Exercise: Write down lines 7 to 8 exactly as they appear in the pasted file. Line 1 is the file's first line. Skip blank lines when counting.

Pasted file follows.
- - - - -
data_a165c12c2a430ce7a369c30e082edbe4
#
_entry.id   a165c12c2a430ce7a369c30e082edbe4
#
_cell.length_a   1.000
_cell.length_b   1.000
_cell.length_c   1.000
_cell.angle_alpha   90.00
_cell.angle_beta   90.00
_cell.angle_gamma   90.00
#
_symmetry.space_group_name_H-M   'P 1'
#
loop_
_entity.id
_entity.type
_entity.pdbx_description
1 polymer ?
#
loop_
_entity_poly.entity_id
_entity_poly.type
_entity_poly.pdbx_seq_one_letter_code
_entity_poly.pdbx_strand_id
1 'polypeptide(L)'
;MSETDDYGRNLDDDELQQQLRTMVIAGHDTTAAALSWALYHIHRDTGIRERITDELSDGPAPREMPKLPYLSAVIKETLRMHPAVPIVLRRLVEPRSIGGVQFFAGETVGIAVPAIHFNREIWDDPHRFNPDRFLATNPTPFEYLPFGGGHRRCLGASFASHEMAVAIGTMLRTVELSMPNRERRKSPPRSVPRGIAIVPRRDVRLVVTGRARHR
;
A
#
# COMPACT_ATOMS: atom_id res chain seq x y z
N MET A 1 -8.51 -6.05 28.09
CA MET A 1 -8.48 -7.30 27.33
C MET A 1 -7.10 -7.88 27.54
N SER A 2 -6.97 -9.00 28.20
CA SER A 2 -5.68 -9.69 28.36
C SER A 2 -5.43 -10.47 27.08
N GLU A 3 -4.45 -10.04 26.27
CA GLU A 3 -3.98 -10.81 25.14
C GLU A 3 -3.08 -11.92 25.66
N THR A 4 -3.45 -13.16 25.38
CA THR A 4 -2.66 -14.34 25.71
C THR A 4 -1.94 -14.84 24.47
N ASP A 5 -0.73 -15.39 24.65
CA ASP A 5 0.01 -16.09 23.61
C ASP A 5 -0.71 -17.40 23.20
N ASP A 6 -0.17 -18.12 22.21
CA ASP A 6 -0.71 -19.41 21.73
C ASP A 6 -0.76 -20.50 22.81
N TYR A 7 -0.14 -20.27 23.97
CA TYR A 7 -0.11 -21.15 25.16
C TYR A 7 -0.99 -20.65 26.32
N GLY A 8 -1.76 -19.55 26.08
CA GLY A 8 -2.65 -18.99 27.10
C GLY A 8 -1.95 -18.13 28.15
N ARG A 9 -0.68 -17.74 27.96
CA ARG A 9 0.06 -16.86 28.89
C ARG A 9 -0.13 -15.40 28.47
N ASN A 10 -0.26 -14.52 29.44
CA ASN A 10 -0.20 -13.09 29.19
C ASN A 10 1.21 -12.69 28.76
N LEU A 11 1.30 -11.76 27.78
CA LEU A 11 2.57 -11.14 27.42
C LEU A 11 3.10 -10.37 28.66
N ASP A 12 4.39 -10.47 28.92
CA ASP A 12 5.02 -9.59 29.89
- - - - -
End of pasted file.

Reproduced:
_cell.length_c   1.000
_cell.angle_alpha   90.00